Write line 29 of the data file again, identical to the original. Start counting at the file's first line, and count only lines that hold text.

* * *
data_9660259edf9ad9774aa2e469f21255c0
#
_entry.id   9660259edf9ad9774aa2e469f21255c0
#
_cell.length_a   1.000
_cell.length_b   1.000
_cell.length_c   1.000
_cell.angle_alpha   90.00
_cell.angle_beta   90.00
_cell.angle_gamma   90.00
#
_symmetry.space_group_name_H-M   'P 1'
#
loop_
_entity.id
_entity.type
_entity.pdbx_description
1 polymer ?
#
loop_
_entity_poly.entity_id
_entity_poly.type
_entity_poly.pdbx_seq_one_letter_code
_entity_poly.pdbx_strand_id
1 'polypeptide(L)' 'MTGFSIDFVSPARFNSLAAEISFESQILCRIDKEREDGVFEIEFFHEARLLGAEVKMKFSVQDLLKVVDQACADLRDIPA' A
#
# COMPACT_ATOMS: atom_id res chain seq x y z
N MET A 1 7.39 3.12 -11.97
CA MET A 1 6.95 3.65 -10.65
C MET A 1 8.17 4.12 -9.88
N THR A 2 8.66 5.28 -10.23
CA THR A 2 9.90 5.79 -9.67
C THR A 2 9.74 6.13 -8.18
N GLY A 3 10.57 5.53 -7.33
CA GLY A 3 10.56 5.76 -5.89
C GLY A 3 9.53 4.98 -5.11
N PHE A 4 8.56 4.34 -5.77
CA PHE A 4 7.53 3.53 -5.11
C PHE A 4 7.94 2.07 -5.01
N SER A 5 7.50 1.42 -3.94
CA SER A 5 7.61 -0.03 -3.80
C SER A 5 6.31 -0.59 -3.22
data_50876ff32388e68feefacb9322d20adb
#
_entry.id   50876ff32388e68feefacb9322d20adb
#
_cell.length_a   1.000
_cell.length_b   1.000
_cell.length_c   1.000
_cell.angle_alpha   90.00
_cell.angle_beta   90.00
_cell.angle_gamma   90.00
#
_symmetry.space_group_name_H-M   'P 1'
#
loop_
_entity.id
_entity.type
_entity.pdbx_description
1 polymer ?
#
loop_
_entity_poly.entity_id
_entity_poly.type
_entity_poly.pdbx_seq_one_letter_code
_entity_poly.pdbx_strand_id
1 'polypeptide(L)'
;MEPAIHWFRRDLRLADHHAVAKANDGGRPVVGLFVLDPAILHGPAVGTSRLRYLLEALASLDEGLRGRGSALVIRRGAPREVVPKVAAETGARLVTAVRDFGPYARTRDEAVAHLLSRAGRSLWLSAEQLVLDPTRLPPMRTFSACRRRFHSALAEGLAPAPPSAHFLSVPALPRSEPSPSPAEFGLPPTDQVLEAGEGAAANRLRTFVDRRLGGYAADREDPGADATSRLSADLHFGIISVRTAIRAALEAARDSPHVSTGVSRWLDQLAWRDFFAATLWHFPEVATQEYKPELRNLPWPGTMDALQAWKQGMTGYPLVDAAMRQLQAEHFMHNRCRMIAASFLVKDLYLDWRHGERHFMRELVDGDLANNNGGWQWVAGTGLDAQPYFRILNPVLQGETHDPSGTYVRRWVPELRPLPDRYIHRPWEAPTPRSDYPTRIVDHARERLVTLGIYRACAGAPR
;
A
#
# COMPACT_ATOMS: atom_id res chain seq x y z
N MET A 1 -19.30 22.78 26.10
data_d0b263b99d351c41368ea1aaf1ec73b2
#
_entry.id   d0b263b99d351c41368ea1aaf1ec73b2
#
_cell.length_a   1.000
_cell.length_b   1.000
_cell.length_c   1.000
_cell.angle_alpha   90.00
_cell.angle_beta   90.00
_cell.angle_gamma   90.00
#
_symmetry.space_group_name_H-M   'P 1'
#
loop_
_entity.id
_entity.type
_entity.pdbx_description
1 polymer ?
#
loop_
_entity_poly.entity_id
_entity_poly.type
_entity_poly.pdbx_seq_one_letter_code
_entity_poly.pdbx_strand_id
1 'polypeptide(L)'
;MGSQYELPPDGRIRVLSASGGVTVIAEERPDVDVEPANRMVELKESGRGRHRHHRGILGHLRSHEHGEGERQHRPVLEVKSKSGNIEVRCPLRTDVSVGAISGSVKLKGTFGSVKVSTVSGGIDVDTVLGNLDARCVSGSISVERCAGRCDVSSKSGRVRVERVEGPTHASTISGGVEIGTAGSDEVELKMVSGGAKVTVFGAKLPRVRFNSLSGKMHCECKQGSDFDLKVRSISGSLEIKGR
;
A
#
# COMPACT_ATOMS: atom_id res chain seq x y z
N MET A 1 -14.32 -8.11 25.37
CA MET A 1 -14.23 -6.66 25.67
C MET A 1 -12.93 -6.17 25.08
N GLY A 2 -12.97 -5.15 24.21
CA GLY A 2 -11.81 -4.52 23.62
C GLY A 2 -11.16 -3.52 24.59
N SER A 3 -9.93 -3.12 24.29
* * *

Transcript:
CA MET A 1 6.95 3.65 -10.65